A cabin in the woods

March 1, 2005

In the midst of all the uncertainty about his health, Dr. Ogawa was thrilled when the cabin was completed in May 2003.

Dr. Ogawa has always enjoyed an extremely active lifestyle.

"I started cross-country skiing in third grade, and over the years it became my centerpiece sport," said Dr. Ogawa, ophthalmologist and chief medical officer at Eye Associates of New Mexico, Albuquerque.

"I'd have to say that most of the sports were enjoyable for me partly because I loved to be outside in nature. Cross-country skiing particularly appealed to me because I could ski on fast trails through woods blanketed in snow," Dr. Ogawa continued. "I loved the beauty of the woods in winter, a place where most people seldom get the opportunity to visit. I felt inspired and at peace with the world when I was in the woods. I could go on a 3-hour excursion on my bicycle or skis and thoroughly enjoy it. On the other hand, riding a fitness bike in my garage for that long would have been excruciatingly boring."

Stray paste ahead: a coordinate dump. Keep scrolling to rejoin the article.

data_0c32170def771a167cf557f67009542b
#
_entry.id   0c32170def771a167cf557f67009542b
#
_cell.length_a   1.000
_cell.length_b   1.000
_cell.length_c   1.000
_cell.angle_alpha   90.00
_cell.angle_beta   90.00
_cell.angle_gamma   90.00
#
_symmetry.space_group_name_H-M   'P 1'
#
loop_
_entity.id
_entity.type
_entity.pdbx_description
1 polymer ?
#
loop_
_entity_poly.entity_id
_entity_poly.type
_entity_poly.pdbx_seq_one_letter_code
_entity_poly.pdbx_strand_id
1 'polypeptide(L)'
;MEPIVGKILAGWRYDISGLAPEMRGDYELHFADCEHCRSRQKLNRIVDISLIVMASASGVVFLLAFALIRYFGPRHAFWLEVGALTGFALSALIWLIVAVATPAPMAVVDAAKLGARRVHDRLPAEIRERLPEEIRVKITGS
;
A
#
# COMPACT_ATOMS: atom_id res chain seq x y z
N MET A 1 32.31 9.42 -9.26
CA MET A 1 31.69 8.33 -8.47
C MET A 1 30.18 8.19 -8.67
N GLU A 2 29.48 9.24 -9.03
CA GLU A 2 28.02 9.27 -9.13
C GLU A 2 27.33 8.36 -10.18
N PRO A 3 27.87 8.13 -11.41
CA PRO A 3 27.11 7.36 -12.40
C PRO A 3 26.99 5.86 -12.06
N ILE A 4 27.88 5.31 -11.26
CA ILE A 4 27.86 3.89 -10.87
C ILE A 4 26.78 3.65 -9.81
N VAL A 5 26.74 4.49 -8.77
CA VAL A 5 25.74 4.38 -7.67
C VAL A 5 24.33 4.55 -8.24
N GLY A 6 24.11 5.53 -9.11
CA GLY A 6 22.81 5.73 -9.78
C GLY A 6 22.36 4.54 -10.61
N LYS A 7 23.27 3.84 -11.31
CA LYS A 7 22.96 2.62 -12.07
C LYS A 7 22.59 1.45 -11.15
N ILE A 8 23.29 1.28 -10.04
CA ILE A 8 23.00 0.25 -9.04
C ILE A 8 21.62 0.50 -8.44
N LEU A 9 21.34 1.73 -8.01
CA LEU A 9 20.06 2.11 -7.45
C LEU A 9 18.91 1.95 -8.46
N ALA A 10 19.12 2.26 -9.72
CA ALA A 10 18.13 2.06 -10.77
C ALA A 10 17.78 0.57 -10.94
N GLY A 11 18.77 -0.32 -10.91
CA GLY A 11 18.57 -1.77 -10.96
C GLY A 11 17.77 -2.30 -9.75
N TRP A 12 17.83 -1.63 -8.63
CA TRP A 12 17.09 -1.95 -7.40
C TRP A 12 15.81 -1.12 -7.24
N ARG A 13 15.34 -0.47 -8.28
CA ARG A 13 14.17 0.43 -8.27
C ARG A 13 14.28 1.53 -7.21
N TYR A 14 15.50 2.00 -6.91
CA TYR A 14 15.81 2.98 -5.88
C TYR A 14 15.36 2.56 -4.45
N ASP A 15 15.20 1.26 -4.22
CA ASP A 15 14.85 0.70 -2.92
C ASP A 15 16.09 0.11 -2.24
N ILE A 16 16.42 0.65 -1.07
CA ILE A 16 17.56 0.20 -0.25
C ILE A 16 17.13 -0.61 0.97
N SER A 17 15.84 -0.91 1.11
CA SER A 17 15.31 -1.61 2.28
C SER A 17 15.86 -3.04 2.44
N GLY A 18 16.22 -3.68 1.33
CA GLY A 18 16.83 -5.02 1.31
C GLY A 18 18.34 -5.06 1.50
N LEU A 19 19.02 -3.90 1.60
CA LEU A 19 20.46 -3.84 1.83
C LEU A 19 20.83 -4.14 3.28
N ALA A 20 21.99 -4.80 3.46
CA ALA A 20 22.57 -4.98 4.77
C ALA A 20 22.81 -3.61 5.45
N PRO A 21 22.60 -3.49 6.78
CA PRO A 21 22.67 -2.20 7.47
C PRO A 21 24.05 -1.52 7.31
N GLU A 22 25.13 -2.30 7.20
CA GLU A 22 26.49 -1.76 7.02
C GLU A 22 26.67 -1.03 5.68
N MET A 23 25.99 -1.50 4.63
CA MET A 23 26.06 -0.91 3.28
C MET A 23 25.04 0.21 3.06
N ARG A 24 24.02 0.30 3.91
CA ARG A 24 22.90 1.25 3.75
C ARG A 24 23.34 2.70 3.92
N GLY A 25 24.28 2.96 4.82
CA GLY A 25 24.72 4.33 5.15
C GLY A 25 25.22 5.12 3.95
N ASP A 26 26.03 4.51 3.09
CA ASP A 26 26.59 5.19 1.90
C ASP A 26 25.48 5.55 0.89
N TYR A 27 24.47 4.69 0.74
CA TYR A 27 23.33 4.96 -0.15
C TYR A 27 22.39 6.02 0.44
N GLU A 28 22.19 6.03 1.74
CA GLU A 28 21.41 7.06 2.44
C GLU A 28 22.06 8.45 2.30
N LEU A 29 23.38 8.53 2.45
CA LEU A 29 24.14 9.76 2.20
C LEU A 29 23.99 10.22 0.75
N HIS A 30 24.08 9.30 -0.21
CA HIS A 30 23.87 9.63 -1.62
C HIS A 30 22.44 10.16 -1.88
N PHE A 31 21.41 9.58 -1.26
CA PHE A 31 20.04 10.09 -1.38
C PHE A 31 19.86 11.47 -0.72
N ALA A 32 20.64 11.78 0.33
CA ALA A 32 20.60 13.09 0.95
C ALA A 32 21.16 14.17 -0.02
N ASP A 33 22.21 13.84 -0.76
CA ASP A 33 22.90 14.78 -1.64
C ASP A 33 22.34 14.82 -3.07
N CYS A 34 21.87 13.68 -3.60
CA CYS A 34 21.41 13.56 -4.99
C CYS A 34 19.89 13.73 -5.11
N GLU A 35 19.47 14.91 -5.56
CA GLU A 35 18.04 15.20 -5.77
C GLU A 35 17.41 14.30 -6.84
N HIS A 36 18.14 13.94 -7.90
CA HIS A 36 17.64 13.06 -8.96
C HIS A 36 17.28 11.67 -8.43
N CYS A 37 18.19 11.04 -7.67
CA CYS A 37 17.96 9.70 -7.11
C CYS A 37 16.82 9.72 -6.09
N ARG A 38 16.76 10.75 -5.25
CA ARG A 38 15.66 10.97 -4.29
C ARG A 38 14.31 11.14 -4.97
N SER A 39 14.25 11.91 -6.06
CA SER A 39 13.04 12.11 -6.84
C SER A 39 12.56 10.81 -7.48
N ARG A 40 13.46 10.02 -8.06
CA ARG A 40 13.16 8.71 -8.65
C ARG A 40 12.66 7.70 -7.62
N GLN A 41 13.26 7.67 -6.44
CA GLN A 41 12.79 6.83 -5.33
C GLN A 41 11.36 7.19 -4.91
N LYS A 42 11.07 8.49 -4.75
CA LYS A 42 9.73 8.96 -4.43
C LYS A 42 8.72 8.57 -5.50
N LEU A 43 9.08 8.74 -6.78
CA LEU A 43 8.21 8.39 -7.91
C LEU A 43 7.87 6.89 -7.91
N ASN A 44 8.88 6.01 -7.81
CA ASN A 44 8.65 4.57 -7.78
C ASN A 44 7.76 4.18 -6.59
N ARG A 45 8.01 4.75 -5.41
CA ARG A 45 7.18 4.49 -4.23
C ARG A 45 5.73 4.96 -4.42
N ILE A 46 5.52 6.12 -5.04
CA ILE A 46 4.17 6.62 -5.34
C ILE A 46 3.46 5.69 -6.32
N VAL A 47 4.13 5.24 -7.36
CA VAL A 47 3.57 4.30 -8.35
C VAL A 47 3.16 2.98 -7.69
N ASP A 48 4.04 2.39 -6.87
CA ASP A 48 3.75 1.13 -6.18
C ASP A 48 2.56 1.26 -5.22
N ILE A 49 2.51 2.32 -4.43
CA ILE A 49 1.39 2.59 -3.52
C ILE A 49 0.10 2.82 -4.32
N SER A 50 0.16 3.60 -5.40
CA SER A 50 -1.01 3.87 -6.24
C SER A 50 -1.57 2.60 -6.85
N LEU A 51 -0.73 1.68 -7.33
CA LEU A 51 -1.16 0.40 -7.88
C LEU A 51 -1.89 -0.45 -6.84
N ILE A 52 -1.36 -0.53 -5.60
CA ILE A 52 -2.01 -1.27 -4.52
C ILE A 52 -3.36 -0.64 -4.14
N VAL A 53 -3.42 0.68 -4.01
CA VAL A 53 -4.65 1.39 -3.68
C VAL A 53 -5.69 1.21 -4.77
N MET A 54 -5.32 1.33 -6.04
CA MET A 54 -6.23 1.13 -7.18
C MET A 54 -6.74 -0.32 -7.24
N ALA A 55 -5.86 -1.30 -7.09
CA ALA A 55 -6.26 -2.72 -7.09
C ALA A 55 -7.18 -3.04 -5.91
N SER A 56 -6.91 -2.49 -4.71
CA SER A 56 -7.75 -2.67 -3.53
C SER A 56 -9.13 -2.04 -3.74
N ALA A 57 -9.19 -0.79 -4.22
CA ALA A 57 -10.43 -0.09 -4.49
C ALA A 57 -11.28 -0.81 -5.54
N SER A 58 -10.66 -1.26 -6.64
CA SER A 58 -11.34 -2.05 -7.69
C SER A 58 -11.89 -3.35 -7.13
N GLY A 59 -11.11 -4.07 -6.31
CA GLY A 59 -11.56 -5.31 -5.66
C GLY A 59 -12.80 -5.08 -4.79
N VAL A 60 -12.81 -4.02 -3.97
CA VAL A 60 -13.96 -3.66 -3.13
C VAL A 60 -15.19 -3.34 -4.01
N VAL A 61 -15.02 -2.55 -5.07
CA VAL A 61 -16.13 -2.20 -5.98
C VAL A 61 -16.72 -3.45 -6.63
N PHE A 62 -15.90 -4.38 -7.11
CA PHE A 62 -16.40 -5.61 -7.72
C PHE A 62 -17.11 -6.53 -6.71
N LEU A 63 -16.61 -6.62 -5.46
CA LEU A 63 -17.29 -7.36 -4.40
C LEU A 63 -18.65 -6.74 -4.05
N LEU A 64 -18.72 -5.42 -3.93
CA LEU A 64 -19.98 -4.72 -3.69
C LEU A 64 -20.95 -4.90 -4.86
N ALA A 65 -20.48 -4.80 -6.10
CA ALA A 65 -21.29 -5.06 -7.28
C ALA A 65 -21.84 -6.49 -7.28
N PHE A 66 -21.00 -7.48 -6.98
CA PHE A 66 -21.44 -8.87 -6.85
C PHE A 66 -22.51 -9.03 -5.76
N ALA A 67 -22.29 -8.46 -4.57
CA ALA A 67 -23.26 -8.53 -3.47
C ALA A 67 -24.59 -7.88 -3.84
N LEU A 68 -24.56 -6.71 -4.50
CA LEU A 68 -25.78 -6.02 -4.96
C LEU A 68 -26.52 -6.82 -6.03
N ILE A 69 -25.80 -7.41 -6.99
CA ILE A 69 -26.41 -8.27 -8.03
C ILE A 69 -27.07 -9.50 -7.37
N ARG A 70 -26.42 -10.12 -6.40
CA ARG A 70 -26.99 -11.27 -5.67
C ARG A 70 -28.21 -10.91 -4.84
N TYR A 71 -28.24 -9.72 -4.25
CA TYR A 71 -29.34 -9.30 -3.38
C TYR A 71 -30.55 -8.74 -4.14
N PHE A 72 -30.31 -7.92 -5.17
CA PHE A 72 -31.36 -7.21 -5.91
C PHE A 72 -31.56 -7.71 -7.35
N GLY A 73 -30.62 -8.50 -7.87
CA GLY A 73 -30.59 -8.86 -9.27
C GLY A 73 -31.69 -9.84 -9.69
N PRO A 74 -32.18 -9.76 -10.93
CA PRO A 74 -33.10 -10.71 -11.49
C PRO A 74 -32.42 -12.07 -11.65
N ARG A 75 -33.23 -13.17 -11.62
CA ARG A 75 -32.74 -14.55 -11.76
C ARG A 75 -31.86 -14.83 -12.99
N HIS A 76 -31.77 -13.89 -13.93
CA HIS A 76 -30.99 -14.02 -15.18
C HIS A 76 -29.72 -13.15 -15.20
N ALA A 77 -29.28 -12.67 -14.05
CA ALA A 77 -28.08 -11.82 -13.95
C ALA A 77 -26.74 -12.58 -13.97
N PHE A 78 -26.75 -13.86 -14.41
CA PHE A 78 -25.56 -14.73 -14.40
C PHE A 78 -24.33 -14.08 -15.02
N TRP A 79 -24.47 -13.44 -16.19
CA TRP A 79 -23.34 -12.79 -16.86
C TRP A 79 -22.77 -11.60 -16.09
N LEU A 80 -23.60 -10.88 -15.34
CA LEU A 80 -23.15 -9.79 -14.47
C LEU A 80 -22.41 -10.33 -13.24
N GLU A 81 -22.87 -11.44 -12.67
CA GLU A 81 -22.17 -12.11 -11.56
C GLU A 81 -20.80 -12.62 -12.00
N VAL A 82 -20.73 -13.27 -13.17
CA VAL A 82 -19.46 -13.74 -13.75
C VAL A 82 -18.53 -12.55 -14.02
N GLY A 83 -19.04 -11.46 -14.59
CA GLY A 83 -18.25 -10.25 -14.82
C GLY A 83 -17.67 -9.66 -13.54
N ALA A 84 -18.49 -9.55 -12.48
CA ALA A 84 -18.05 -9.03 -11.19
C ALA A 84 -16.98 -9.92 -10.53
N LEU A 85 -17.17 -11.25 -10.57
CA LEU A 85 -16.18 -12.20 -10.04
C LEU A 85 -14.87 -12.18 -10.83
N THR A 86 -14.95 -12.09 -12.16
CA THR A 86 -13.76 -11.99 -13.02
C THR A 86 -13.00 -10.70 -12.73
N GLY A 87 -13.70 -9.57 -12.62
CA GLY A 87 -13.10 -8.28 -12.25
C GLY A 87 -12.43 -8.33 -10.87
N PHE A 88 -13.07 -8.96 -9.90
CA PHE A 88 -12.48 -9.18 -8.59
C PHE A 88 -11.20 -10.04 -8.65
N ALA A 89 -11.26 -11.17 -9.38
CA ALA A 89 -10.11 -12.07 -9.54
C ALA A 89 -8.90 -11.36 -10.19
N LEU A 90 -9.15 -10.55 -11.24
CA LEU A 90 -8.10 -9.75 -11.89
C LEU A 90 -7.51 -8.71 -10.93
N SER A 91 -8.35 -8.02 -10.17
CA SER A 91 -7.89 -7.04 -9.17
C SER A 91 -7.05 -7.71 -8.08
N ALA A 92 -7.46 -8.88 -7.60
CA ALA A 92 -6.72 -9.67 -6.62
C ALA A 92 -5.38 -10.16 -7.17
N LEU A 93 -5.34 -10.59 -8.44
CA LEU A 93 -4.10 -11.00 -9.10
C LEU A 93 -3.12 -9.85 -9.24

Worth the investment When some property went on the market in the mountains of northern New Mexico, he jumped at the opportunity.

"I found a beautiful 18-acre piece of land and absolutely fell in love with it. It had everything we wanted," Dr. Ogawa said. "My family could drive 3 hours and get to these woods to have wonderful experiences together and get away from the rest of the world.

"With the property sitting at 10,000 feet elevation, it offered the cooler climate that would be wonderful in the summer and great snow in the winter for skiing and snowshoeing," Dr. Ogawa said. "My family and I enjoy canoeing, so the spring-fed lake near the property added extra appeal."

"At first, a pop-up trailer was fine, but our use of the land was somewhat limited since winters were long and harsh," Dr. Ogawa said. "Building a cabin has many steps, and some of them are less appealing than others. When I needed to dig holes with hand tools in the dirt and rocks for the foundation of the 12- by 16-foot cabin, there were very few friends who were interested in helping. There is something magical about erecting the logs of a cabin, however, and when it came time for putting up the logs we had lots of people willing to help."

Over the July 4th weekend in 2001, upwards of 20 people came for a log raising.